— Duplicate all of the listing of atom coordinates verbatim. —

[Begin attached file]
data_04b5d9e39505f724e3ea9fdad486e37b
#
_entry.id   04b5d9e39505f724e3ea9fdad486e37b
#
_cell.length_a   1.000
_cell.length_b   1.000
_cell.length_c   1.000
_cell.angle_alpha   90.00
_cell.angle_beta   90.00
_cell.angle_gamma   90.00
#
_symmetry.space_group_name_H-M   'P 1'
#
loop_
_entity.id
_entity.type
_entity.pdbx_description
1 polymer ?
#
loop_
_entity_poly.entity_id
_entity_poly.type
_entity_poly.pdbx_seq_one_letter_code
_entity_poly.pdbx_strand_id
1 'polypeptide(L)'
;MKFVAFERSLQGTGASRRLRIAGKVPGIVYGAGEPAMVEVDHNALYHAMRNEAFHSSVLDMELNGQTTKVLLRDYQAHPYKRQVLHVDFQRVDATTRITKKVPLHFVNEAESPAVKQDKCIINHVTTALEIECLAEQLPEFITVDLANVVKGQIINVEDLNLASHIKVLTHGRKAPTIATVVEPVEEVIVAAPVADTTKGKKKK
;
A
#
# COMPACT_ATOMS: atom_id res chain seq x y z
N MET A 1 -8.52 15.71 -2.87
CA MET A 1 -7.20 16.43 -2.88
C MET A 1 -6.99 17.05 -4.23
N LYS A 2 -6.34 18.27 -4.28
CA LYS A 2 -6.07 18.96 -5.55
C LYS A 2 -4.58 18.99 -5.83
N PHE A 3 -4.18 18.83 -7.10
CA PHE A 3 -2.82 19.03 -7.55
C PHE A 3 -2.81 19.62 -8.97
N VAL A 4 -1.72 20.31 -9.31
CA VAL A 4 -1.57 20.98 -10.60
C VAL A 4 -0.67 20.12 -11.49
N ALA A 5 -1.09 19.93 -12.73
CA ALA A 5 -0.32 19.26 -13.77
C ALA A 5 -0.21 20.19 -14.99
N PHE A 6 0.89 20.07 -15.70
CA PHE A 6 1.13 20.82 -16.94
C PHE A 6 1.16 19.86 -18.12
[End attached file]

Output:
data_04b5d9e39505f724e3ea9fdad486e37b
#
_entry.id   04b5d9e39505f724e3ea9fdad486e37b
#
_cell.length_a   1.000
_cell.length_b   1.000
_cell.length_c   1.000
_cell.angle_alpha   90.00
_cell.angle_beta   90.00
_cell.angle_gamma   90.00
#
_symmetry.space_group_name_H-M   'P 1'
#
loop_
_entity.id
_entity.type
_entity.pdbx_description
1 polymer ?
#
loop_
_entity_poly.entity_id
_entity_poly.type
_entity_poly.pdbx_seq_one_letter_code
_entity_poly.pdbx_strand_id
1 'polypeptide(L)'
;MKFVAFERSLQGTGASRRLRIAGKVPGIVYGAGEPAMVEVDHNALYHAMRNEAFHSSVLDMELNGQTTKVLLRDYQAHPYKRQVLHVDFQRVDATTRITKKVPLHFVNEAESPAVKQDKCIINHVTTALEIECLAEQLPEFITVDLANVVKGQIINVEDLNLASHIKVLTHGRKAPTIATVVEPVEEVIVAAPVADTTKGKKKK
;
A
#
# COMPACT_ATOMS: atom_id res chain seq x y z
N MET A 1 -8.52 15.71 -2.87
CA MET A 1 -7.20 16.43 -2.88
C MET A 1 -6.99 17.05 -4.23
N LYS A 2 -6.34 18.27 -4.28
CA LYS A 2 -6.07 18.96 -5.55
C LYS A 2 -4.58 18.99 -5.83
N PHE A 3 -4.18 18.83 -7.10
CA PHE A 3 -2.82 19.03 -7.55
C PHE A 3 -2.81 19.62 -8.97
N VAL A 4 -1.72 20.31 -9.31
CA VAL A 4 -1.57 20.98 -10.60
C VAL A 4 -0.67 20.12 -11.49
N ALA A 5 -1.09 19.93 -12.73
CA ALA A 5 -0.32 19.26 -13.77
C ALA A 5 -0.21 20.19 -14.99
N PHE A 6 0.89 20.07 -15.70
CA PHE A 6 1.13 20.82 -16.94
C PHE A 6 1.16 19.86 -18.12